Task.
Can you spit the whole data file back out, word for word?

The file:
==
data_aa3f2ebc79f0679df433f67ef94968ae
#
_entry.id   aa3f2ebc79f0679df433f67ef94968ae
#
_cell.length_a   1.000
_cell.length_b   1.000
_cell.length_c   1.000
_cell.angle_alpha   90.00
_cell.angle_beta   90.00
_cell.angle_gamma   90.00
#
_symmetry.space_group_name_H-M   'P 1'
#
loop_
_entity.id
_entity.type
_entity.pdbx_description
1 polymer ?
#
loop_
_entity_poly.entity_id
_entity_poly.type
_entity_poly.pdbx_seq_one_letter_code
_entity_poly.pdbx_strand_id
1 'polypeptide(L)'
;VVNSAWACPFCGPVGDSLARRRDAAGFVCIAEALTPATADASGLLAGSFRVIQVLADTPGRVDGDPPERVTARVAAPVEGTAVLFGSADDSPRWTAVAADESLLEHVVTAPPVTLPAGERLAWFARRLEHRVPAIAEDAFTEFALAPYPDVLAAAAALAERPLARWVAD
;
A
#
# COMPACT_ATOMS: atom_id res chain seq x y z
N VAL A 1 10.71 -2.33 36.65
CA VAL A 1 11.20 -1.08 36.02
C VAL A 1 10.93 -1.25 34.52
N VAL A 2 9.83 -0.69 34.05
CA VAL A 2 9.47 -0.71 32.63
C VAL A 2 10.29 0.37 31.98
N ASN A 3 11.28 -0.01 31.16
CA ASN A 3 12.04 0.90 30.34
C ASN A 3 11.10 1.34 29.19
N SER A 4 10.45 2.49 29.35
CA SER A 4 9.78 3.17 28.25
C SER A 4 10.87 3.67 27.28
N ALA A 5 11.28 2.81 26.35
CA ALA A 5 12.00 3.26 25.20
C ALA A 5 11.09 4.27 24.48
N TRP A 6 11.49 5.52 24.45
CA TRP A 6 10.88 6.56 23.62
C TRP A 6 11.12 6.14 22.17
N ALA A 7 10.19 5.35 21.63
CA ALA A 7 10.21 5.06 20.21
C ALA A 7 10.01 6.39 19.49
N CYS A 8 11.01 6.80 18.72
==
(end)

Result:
data_aa3f2ebc79f0679df433f67ef94968ae
#
_entry.id   aa3f2ebc79f0679df433f67ef94968ae
#
_cell.length_a   1.000
_cell.length_b   1.000
_cell.length_c   1.000
_cell.angle_alpha   90.00
_cell.angle_beta   90.00
_cell.angle_gamma   90.00
#
_symmetry.space_group_name_H-M   'P 1'
#
loop_
_entity.id
_entity.type
_entity.pdbx_description
1 polymer ?
#
loop_
_entity_poly.entity_id
_entity_poly.type
_entity_poly.pdbx_seq_one_letter_code
_entity_poly.pdbx_strand_id
1 'polypeptide(L)'
;VVNSAWACPFCGPVGDSLARRRDAAGFVCIAEALTPATADASGLLAGSFRVIQVLADTPGRVDGDPPERVTARVAAPVEGTAVLFGSADDSPRWTAVAADESLLEHVVTAPPVTLPAGERLAWFARRLEHRVPAIAEDAFTEFALAPYPDVLAAAAALAERPLARWVAD
;
A
#
# COMPACT_ATOMS: atom_id res chain seq x y z
N VAL A 1 10.71 -2.33 36.65
CA VAL A 1 11.20 -1.08 36.02
C VAL A 1 10.93 -1.25 34.52
N VAL A 2 9.83 -0.69 34.05
CA VAL A 2 9.47 -0.71 32.63
C VAL A 2 10.29 0.37 31.98
N ASN A 3 11.28 -0.01 31.16
CA ASN A 3 12.04 0.90 30.34
C ASN A 3 11.10 1.34 29.19
N SER A 4 10.45 2.49 29.35
CA SER A 4 9.78 3.17 28.25
C SER A 4 10.87 3.67 27.28
N ALA A 5 11.28 2.81 26.35
CA ALA A 5 12.00 3.26 25.20
C ALA A 5 11.09 4.27 24.48
N TRP A 6 11.49 5.52 24.45
CA TRP A 6 10.88 6.56 23.62
C TRP A 6 11.12 6.14 22.17
N ALA A 7 10.19 5.35 21.63
CA ALA A 7 10.21 5.06 20.21
C ALA A 7 10.01 6.39 19.49
N CYS A 8 11.01 6.80 18.72